Housing and Finance Institute praises UK housing policies

Former British Prime Minister David Cameron and his then Chancellor George Osborne introduced strong housing policies that can achieve their target of a million new homes by 2020, it is claimed. Their housing legacy is the strongest for a generation and more than 750,000 homes were built during their term of office with final figures to be released in the coming months. According to Natalie Elphicke, chief executive of The Housing and Finance Institute, it is wrong to assume that Theresa May has inherited a full blown housing crisis and that not enough homes being built. ‘It is true we have some serious housing challenges, but it is also a fact we have made some extraordinary steps forward since David Cameron and George Osborne took control of the tiller in 2010. For two politicians perceived to be masters of spin and presentation, they failed to sell their ground breaking housing achievements while in government,’ she said. ‘But they really did preside over record breaking house building, a reformed planning policy and a package of reforms that leave our housing industry in a much stronger position than when they took office six years ago. Cameron and Osborne’s is the strongest housing legacy of any government for over 35 years,’ she added. She believes that Osborne put housing at the heart of Britain’s recovery and growth strategy, committing over £38 billion of public money into the sector and says this is a scale of public finance housing support that has not seen since the post war era. ‘Financial commitment has been matched by root and branch reform across all parts of government which impact on housing, planning, public finances, local government finance, local government powers and the government’s entire public land estate,’ she explained. A key part of their programme was giving back control to councils and Elphicke explained that a recovery which worked for everyone needed to devolve power to find local solutions. This included money, direct access to billions of pounds which could be borrowed directly by councils for housing, growth and community building through the Housing Revenue Account settlements and Prudential Borrowing. ‘There has been wholesale reform of planning through the introduction of the National Planning Policy Framework. This is helping councils and housing businesses alike understand what housing is needed and where. Action has been taken on empty homes, on better utilisation of existing social housing stock and on keeping Britain building,’ she pointed out. The HFI has identified the flagship Help to Buy scheme as a key driver to their success. Often misanalysed as a demand side boost, the original Help to Buy scheme was a supply side boost to address the immediate challenge that volume house builders faced, which was that new buyers did not have the higher deposits necessary to secure a mortgage after the credit crunch. The Help to Buy programme… Continue reading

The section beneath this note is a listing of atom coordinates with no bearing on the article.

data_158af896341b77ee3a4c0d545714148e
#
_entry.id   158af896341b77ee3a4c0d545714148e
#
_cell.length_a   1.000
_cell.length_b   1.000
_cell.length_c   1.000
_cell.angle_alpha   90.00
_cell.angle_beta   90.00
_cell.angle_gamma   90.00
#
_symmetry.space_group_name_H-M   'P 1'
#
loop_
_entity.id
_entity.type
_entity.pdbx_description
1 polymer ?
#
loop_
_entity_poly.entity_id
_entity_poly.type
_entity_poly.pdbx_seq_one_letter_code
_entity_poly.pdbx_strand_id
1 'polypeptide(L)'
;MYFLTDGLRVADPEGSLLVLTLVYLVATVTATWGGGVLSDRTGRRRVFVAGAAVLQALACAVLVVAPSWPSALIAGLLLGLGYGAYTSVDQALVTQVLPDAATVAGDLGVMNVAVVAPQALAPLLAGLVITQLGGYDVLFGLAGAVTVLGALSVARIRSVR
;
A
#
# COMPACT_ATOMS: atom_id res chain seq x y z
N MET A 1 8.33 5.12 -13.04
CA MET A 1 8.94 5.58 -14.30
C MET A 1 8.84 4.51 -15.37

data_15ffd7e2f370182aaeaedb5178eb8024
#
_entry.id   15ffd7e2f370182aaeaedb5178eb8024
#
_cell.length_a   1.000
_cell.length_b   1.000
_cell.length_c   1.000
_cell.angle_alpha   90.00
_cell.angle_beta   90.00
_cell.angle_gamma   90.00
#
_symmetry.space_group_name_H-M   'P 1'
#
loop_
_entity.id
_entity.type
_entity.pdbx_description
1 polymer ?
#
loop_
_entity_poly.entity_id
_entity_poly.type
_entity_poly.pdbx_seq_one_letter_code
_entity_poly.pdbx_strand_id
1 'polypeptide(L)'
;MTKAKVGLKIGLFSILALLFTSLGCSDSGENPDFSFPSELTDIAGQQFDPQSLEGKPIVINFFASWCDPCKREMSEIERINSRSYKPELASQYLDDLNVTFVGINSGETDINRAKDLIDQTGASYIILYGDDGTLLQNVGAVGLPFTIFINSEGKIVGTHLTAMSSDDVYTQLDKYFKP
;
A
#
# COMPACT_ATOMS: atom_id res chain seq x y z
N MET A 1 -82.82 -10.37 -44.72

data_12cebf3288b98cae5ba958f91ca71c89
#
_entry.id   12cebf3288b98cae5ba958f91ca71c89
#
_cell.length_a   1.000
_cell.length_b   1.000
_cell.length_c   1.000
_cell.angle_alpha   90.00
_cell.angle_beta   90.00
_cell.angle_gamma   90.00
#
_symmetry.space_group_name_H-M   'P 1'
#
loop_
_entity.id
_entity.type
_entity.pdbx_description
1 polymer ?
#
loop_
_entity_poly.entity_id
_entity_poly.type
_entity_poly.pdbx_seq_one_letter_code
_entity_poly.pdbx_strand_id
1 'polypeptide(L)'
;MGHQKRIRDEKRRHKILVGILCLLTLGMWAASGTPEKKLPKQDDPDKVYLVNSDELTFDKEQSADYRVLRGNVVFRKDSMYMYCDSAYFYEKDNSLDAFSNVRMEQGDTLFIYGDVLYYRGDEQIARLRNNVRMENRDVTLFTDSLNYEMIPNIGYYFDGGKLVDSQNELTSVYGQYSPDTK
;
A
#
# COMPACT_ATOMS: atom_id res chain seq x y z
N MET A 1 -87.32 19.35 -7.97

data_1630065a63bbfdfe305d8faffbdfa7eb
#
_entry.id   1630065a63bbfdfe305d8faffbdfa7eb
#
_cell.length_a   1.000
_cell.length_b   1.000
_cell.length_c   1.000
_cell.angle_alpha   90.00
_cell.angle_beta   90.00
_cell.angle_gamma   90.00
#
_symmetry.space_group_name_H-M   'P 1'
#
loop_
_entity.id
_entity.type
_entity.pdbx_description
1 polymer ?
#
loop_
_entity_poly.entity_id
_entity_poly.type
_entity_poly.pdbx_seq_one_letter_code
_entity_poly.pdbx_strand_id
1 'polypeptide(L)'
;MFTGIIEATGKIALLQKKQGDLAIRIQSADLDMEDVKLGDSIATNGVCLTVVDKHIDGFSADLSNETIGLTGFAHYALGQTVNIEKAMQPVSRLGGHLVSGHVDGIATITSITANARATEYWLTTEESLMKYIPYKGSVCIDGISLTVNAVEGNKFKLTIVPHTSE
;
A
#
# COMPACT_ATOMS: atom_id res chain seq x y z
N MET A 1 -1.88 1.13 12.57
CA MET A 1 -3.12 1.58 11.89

The post Housing and Finance Institute praises UK housing policies appeared first on Taylor Scott International.

Taylor Scott International

Comments are closed.